The pay off from joining the data revolution is no longer in doubt. It is now possible to use big data to better understand the business and so decide on a course of action. This applies to a wide range of areas such as marketing, customer management and strategy management. The question is can this be just as readily applied to the critical asset that is human capital? Laszlo Bock, Senior Vice President of People Operations with Google believes so and has spearheaded this transition towards a data driven approach to people management at work, backed up by his belief that ‘we need to be able to measure, to find out what does and doesn’t work rather than just adopt best practice.” HR has traditionally depended heavily on people skills and instinct rather than hard data. People analytics aims to make the decision making process around recruitment, performance evaluation, leadership, promotion, job and team design and retention more systematic and less prone to bias. The goal of people analytics is to ‘complement human decision makers not replace them.” It allows companies to look behind problems to identify and solve business related problems. It is not just an analysis of HR, it’s an analysis of the business.
Analytics around the HR function allows HR leaders to shine at the top table as it afford greater visibility of the direct results of their processes and initiatives on business outcomes. We have seen a lot of changes in HR over the years from its inception as personnel management to its current guise as human resource management. This move towards a more strategic and business centred approach was heralded in part by the influx of large multinationals into Ireland, increased competition caused by globalisation and also by the influence of notable academics such as David Ulrich. Where people analytics differs from traditional HR is that it uses hard data as well as more traditional information to make decisions. The insights gained from such an approach can dramatically improve performance and leadership within a given company. The idea is espoused by Google’s people analytics team’s mission statement that “all people decisions be based on data and analytics.” The idea is not to replace the human factor in decision making, as there will always be aspects of work which cannot be quantified, but to provide people with tools and information that they can combine with their own subjective analysis to make the most informed decision possible.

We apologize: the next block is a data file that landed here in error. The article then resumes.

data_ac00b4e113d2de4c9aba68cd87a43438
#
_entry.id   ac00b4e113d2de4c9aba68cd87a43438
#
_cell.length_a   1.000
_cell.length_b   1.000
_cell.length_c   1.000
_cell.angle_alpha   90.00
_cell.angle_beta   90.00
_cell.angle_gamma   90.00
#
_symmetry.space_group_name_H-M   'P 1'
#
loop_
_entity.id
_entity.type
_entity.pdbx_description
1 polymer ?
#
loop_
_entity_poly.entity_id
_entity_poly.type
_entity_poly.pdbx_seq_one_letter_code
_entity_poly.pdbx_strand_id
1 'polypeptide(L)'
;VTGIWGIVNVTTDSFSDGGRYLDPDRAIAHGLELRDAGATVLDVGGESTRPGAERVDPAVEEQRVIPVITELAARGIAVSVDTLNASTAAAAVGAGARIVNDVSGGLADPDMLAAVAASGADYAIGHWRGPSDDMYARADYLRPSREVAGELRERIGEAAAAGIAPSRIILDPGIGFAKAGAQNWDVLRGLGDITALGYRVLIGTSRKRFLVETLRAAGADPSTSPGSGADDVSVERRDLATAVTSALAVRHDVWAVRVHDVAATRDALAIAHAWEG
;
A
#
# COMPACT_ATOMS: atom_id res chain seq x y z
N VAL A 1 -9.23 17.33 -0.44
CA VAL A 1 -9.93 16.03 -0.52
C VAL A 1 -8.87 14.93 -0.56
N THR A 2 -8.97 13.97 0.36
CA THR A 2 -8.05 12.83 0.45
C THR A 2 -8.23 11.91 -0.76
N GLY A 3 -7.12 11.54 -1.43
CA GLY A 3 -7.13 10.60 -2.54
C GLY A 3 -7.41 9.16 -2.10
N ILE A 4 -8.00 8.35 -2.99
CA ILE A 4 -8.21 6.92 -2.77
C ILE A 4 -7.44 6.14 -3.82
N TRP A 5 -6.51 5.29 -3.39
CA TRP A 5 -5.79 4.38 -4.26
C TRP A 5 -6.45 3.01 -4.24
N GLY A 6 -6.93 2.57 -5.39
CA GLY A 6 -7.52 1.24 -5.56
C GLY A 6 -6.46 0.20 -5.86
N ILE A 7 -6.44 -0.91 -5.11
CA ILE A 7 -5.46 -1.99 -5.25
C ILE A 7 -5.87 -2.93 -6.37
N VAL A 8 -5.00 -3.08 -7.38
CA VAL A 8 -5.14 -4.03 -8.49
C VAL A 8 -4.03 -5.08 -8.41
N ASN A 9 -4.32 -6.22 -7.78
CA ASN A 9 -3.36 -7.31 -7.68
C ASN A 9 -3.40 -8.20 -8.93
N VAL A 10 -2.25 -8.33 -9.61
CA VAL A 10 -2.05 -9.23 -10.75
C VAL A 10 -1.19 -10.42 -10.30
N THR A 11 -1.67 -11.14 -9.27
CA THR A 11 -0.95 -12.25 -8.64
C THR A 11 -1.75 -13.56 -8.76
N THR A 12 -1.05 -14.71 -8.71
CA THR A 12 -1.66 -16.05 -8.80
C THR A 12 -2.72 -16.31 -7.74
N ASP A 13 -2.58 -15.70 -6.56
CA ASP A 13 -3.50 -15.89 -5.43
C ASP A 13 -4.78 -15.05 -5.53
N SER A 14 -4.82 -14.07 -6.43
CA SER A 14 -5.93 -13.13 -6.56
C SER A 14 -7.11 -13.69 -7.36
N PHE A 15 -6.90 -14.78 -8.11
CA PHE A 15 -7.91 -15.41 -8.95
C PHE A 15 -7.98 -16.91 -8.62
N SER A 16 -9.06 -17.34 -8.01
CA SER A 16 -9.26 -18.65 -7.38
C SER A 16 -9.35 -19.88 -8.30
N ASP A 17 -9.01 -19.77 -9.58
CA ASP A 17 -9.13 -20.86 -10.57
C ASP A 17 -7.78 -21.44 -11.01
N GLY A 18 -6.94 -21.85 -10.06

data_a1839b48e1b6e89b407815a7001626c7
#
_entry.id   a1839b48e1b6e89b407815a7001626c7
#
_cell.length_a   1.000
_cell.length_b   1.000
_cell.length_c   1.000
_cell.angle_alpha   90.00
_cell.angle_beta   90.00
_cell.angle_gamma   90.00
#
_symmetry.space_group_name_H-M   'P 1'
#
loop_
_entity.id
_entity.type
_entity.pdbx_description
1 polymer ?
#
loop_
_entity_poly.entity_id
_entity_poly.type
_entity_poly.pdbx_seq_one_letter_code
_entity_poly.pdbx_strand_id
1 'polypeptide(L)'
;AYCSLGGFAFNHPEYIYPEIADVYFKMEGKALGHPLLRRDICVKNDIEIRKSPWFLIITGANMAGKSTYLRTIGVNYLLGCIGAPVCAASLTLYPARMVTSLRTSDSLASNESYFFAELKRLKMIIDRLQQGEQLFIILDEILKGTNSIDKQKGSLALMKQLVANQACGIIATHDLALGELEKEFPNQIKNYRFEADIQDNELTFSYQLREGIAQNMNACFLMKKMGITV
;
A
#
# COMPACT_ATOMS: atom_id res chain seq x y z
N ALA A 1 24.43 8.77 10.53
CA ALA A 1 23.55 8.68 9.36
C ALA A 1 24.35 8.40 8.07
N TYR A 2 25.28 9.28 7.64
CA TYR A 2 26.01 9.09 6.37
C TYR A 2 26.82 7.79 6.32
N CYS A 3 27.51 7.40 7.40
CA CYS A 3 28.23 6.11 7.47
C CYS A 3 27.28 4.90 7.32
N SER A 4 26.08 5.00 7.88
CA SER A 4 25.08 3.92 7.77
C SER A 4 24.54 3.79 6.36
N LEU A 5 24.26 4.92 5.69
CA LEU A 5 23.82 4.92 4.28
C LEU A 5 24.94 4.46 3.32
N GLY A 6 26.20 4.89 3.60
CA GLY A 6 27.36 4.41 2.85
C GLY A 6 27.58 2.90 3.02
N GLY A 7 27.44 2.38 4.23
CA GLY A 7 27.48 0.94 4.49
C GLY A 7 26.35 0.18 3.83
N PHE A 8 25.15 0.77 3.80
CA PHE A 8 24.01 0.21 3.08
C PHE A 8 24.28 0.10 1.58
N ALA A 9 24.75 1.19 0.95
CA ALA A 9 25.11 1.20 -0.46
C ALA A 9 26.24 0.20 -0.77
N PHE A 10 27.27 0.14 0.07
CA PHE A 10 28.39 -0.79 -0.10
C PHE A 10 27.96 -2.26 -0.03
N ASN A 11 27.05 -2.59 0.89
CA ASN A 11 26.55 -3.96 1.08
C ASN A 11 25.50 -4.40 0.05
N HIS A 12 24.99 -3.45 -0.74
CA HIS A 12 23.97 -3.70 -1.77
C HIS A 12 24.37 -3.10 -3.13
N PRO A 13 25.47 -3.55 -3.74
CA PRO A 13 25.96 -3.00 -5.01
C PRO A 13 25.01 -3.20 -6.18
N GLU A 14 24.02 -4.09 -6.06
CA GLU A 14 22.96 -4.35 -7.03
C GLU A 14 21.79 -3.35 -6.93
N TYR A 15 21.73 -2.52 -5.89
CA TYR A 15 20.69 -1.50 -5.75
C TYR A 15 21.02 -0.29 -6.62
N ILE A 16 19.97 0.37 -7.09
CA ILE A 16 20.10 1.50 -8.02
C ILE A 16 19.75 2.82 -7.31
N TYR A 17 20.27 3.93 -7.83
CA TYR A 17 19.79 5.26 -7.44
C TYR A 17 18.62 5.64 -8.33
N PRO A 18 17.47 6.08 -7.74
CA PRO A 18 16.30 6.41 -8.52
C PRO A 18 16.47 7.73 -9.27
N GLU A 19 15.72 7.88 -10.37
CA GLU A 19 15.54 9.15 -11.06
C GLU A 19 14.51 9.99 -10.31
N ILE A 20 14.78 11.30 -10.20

The benefits behind such an endeavour can be manifold as analytics provides companies with a powerful tool which allows them to enhance their competitiveness based on how and where they deploy their workforce. Analytics can provide an opportunity to build a more effective and engaged workforce that in turn increases productivity and capability. The data can provide the basis for specific action plans and investments that will address inefficiencies and gaps in an organisation’s workforce that need to be overcome in order to drive better outcomes.
In an environment where the big data is both possible and easy to gather, people analytics will only grow in popularity. The analysis of data at such a scale signals an intrinsic shift in focus in HR from the ‘what’ to the ‘why’ and will continue to help business leaders fine tune decisions about their workforce. The potential of big data to revolutionise the HR function is no secret, the question is how much and how quickly people analytics will be introduced by HR leaders in the near future.